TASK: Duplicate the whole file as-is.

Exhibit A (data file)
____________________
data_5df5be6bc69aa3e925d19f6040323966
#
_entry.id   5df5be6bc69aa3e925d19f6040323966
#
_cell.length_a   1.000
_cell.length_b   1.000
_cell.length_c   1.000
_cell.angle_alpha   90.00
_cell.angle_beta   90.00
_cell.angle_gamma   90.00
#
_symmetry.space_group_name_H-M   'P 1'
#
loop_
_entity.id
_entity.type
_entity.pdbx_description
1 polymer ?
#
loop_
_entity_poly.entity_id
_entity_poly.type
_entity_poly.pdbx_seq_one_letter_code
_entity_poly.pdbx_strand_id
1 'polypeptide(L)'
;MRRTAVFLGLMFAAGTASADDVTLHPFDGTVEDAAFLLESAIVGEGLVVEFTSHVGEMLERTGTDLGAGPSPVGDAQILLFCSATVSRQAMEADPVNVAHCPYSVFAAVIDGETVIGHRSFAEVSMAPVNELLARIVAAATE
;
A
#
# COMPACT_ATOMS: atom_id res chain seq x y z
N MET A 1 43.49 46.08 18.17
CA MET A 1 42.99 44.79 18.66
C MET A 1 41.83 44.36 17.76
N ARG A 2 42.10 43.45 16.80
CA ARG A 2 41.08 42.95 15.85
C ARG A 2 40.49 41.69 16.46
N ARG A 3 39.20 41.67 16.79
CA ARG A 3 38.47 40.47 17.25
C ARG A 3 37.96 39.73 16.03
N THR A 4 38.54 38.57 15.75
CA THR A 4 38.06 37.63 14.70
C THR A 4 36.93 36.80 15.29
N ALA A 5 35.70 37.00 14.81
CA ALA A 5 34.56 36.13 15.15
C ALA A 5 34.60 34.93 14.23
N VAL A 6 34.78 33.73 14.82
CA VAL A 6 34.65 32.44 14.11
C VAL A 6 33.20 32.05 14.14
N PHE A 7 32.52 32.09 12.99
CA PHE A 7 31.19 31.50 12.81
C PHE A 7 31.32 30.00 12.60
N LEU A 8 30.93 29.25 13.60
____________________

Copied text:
data_5df5be6bc69aa3e925d19f6040323966
#
_entry.id   5df5be6bc69aa3e925d19f6040323966
#
_cell.length_a   1.000
_cell.length_b   1.000
_cell.length_c   1.000
_cell.angle_alpha   90.00
_cell.angle_beta   90.00
_cell.angle_gamma   90.00
#
_symmetry.space_group_name_H-M   'P 1'
#
loop_
_entity.id
_entity.type
_entity.pdbx_description
1 polymer ?
#
loop_
_entity_poly.entity_id
_entity_poly.type
_entity_poly.pdbx_seq_one_letter_code
_entity_poly.pdbx_strand_id
1 'polypeptide(L)'
;MRRTAVFLGLMFAAGTASADDVTLHPFDGTVEDAAFLLESAIVGEGLVVEFTSHVGEMLERTGTDLGAGPSPVGDAQILLFCSATVSRQAMEADPVNVAHCPYSVFAAVIDGETVIGHRSFAEVSMAPVNELLARIVAAATE
;
A
#
# COMPACT_ATOMS: atom_id res chain seq x y z
N MET A 1 43.49 46.08 18.17
CA MET A 1 42.99 44.79 18.66
C MET A 1 41.83 44.36 17.76
N ARG A 2 42.10 43.45 16.80
CA ARG A 2 41.08 42.95 15.85
C ARG A 2 40.49 41.69 16.46
N ARG A 3 39.20 41.67 16.79
CA ARG A 3 38.47 40.47 17.25
C ARG A 3 37.96 39.73 16.03
N THR A 4 38.54 38.57 15.75
CA THR A 4 38.06 37.63 14.70
C THR A 4 36.93 36.80 15.29
N ALA A 5 35.70 37.00 14.81
CA ALA A 5 34.56 36.13 15.15
C ALA A 5 34.60 34.93 14.23
N VAL A 6 34.78 33.73 14.82
CA VAL A 6 34.65 32.44 14.11
C VAL A 6 33.20 32.05 14.14
N PHE A 7 32.52 32.09 12.99
CA PHE A 7 31.19 31.50 12.81
C PHE A 7 31.32 30.00 12.60
N LEU A 8 30.93 29.25 13.60